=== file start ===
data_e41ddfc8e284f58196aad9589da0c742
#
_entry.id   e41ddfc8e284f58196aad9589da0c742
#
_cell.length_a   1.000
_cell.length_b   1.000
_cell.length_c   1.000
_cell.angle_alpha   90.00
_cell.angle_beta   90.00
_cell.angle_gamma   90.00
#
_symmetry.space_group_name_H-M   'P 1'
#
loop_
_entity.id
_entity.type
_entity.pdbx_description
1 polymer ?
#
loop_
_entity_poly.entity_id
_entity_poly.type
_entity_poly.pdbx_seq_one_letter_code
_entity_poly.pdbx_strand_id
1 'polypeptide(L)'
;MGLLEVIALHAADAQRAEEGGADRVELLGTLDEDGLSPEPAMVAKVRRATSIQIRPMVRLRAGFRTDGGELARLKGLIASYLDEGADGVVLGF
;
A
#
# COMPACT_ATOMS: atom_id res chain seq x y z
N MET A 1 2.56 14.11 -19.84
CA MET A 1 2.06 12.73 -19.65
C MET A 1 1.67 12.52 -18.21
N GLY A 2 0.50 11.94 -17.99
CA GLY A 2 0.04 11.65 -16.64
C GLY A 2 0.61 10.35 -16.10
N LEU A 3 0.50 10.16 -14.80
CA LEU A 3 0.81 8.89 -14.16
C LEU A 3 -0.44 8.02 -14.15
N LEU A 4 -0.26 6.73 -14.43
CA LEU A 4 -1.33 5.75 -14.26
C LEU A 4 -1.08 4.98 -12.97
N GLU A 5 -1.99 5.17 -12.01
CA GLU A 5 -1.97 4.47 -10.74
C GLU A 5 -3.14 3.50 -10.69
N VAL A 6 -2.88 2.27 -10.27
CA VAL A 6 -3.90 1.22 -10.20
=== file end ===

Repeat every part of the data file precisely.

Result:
data_e41ddfc8e284f58196aad9589da0c742
#
_entry.id   e41ddfc8e284f58196aad9589da0c742
#
_cell.length_a   1.000
_cell.length_b   1.000
_cell.length_c   1.000
_cell.angle_alpha   90.00
_cell.angle_beta   90.00
_cell.angle_gamma   90.00
#
_symmetry.space_group_name_H-M   'P 1'
#
loop_
_entity.id
_entity.type
_entity.pdbx_description
1 polymer ?
#
loop_
_entity_poly.entity_id
_entity_poly.type
_entity_poly.pdbx_seq_one_letter_code
_entity_poly.pdbx_strand_id
1 'polypeptide(L)'
;MGLLEVIALHAADAQRAEEGGADRVELLGTLDEDGLSPEPAMVAKVRRATSIQIRPMVRLRAGFRTDGGELARLKGLIASYLDEGADGVVLGF
;
A
#
# COMPACT_ATOMS: atom_id res chain seq x y z
N MET A 1 2.56 14.11 -19.84
CA MET A 1 2.06 12.73 -19.65
C MET A 1 1.67 12.52 -18.21
N GLY A 2 0.50 11.94 -17.99
CA GLY A 2 0.04 11.65 -16.64
C GLY A 2 0.61 10.35 -16.10
N LEU A 3 0.50 10.16 -14.80
CA LEU A 3 0.81 8.89 -14.16
C LEU A 3 -0.44 8.02 -14.15
N LEU A 4 -0.26 6.73 -14.43
CA LEU A 4 -1.33 5.75 -14.26
C LEU A 4 -1.08 4.98 -12.97
N GLU A 5 -1.99 5.17 -12.01
CA GLU A 5 -1.97 4.47 -10.74
C GLU A 5 -3.14 3.50 -10.69
N VAL A 6 -2.88 2.27 -10.27
CA VAL A 6 -3.90 1.22 -10.20